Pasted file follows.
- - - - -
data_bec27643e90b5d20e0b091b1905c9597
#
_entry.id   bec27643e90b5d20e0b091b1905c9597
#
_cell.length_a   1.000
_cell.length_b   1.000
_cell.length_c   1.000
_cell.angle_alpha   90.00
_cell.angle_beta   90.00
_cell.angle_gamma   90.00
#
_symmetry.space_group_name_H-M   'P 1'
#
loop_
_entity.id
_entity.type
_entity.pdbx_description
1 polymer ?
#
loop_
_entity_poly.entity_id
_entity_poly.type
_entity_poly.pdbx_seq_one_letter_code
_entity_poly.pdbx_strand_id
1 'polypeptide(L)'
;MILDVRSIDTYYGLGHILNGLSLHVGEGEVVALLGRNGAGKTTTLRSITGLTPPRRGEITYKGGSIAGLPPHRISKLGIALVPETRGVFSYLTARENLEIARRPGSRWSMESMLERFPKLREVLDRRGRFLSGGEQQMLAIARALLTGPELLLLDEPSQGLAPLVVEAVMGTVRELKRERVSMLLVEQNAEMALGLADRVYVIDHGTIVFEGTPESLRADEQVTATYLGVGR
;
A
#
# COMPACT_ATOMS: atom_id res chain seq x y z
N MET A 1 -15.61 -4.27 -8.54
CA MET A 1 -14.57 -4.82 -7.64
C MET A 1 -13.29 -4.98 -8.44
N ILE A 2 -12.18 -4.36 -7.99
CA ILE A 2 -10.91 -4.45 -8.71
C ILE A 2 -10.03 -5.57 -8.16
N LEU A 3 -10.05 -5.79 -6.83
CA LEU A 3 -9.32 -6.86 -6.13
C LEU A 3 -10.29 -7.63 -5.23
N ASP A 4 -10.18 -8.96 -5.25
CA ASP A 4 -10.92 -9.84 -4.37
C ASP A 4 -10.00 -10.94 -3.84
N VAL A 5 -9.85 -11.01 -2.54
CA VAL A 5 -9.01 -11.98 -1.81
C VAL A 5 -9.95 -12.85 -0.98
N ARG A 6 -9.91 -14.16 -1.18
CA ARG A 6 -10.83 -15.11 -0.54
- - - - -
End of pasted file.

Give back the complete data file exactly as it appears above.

data_bec27643e90b5d20e0b091b1905c9597
#
_entry.id   bec27643e90b5d20e0b091b1905c9597
#
_cell.length_a   1.000
_cell.length_b   1.000
_cell.length_c   1.000
_cell.angle_alpha   90.00
_cell.angle_beta   90.00
_cell.angle_gamma   90.00
#
_symmetry.space_group_name_H-M   'P 1'
#
loop_
_entity.id
_entity.type
_entity.pdbx_description
1 polymer ?
#
loop_
_entity_poly.entity_id
_entity_poly.type
_entity_poly.pdbx_seq_one_letter_code
_entity_poly.pdbx_strand_id
1 'polypeptide(L)'
;MILDVRSIDTYYGLGHILNGLSLHVGEGEVVALLGRNGAGKTTTLRSITGLTPPRRGEITYKGGSIAGLPPHRISKLGIALVPETRGVFSYLTARENLEIARRPGSRWSMESMLERFPKLREVLDRRGRFLSGGEQQMLAIARALLTGPELLLLDEPSQGLAPLVVEAVMGTVRELKRERVSMLLVEQNAEMALGLADRVYVIDHGTIVFEGTPESLRADEQVTATYLGVGR
;
A
#
# COMPACT_ATOMS: atom_id res chain seq x y z
N MET A 1 -15.61 -4.27 -8.54
CA MET A 1 -14.57 -4.82 -7.64
C MET A 1 -13.29 -4.98 -8.44
N ILE A 2 -12.18 -4.36 -7.99
CA ILE A 2 -10.91 -4.45 -8.71
C ILE A 2 -10.03 -5.57 -8.16
N LEU A 3 -10.05 -5.79 -6.83
CA LEU A 3 -9.32 -6.86 -6.13
C LEU A 3 -10.29 -7.63 -5.23
N ASP A 4 -10.18 -8.96 -5.25
CA ASP A 4 -10.92 -9.84 -4.37
C ASP A 4 -10.00 -10.94 -3.84
N VAL A 5 -9.85 -11.01 -2.54
CA VAL A 5 -9.01 -11.98 -1.81
C VAL A 5 -9.95 -12.85 -0.98
N ARG A 6 -9.91 -14.16 -1.18
CA ARG A 6 -10.83 -15.11 -0.54